There are some very good arguments for increasing space funding, and this is not one of them. It seems like you're just saying "social problems can't be fixed, so we should ignore them." It's also weird that you don't consider bringing clean water, health care, etc. to more people to be "moving forward as a civilization".

You might, for example, instead point out that even extravagant space budget proposals are a drop in the bucket compared to military spending.

Money isn't the problem here. It's mainly a political problem.

Once you resolve the issue of poor political leadership, the problem basically solve itself as money and investment engender a positive feedback loop that take care of itself.

>and more physical conflicts in the 60s, and we still had the Apollo program put people on the moon.

The Apollo program was part of the space race against the SU. See my comment about conflicts motivating people to invest in this stuff.

> The world had less reliable housing, less clean water, less reliable food, worse healthcare, and more physical conflicts in the 60s, and we still had the Apollo program put people on the moon.

You could (more or less) translate the fascination of the moon landing into an excuse for less reliable housing and so on in the 60s. You can't do so today.

> The world had less reliable housing, less clean water, less reliable food, worse healthcare, and more physical conflicts in the 60s, and we still had the Apollo program put people on the moon.

Of course, you do realize that statement could also read: "When we ran the Apollo program, the world had less reliable housing, less clean water, less reliable food, worse healthcare, and more physical conflicts."

Neither of these statements are particularly good at answering the question: How much do we gain by investing money in space exploration versus something else?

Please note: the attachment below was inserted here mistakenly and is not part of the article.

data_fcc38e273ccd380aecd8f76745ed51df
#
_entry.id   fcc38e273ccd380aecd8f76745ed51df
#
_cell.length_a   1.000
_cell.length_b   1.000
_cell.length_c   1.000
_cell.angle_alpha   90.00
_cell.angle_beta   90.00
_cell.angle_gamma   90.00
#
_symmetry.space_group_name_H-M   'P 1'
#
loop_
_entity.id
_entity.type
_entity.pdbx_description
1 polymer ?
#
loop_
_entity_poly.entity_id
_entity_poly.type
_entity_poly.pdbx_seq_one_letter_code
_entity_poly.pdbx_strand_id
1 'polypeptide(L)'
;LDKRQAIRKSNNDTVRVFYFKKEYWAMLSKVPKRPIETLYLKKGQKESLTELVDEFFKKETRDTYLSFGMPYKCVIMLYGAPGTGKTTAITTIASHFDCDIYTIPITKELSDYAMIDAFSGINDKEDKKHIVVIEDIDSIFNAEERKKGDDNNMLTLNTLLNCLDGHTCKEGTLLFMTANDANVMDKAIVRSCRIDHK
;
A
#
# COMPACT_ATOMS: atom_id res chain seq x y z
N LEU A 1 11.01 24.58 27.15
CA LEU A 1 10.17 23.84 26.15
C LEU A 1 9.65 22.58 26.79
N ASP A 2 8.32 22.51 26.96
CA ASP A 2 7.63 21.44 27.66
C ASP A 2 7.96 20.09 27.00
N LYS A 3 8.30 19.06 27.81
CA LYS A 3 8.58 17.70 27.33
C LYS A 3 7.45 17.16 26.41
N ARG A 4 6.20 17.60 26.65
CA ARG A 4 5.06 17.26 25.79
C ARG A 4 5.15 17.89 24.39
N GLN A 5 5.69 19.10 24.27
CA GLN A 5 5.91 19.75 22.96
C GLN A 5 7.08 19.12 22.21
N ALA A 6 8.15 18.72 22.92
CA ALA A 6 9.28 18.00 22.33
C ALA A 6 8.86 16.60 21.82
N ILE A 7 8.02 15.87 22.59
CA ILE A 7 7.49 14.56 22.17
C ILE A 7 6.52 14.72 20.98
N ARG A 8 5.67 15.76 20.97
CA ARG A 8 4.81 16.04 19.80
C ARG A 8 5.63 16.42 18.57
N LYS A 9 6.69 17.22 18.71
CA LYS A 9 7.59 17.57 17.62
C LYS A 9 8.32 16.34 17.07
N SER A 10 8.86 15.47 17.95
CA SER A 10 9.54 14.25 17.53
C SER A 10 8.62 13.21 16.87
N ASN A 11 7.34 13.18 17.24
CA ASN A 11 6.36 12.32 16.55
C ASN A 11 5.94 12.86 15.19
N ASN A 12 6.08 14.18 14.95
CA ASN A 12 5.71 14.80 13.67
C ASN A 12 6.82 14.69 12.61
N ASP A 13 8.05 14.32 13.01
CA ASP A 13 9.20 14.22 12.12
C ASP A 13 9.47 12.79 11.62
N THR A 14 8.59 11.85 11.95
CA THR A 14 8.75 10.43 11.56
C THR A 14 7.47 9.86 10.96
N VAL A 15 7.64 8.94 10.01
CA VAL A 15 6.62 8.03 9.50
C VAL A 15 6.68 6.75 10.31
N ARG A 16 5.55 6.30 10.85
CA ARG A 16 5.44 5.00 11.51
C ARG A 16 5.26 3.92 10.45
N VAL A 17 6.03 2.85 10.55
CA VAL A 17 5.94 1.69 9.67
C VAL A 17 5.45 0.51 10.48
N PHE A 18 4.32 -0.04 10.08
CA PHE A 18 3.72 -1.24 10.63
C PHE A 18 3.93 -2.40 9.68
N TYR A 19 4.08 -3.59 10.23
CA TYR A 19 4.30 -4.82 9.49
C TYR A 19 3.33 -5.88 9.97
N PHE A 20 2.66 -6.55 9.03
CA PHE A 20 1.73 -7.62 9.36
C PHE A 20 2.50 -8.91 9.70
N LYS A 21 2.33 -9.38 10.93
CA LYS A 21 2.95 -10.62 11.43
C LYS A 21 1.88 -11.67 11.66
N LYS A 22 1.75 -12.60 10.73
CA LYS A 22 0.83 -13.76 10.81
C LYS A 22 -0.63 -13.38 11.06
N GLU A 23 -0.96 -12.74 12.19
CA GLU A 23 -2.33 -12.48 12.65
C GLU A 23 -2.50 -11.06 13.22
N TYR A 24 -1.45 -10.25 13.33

Let's assume a 100-meter telescope is 10x the cost of the proposed Thirty Meter Telescope. That means it would cost about $14 billion to build. If the U.S. and E.U. split the cost it would take about $14 for every person and child to build this. If you split the cost out to a decade, it'd be about $1.40 everyone had to pay out every year. This is a matter of priorities, not there being a lack of resources.

where do I send my $56 check?

Let’s set up a kickstarter?

The US spent hundreds of billions to attack a country on the false pretense it got weapons of mass destructions. I'd argue that having the resources is not the problem here.

It is because of episodes such as this that we do have a problem with resources.

Trillions at the last count.

They're not mutually exclusive.

There's more than enough money for both. It's a lack of political will that holds us back.

Whataboutism. We shouldn't be held back to the lowest-common-denominator.

>This is because most of society is still struggling with day-to-day tasks like getting housing, clean water, reliable food, healthcare and dealing with physical conflicts.

It's been nearly 100 years since anyone struggled with that in the West. Nobody's expecting Eritrea to put a satellite in orbit.

Nobody's expecting Eritrea to put a satellite in orbit.

Worth pointing out that Ghana just did.

If we waited until we "solve all our problems here at home," as the GP suggests, we'd still be calling to each other from neighboring trees in a jungle somewhere.

Slightly pedantic but it's also worth pointing out that Ghana basically used Japanese technology, academic resources and equipment to launch the satellite.

So what you're saying is, if the US or someone else develops amazing new space telescope technology, Ghana will eventually be able to buy it from them instead of the Japanese.

> It's been nearly 100 years since anyone struggled with that in the West.

You have go to be joking.

You can nitpick the exceptions, but his general point about affluent living standards existing for 100 years in the West for most people is true.

What is most? Is it more than 50%? Then maybe, but certainly not for 100 years. Or is it the vast majority? Because GP did say "anyone" in his post. Then I'd like to quote: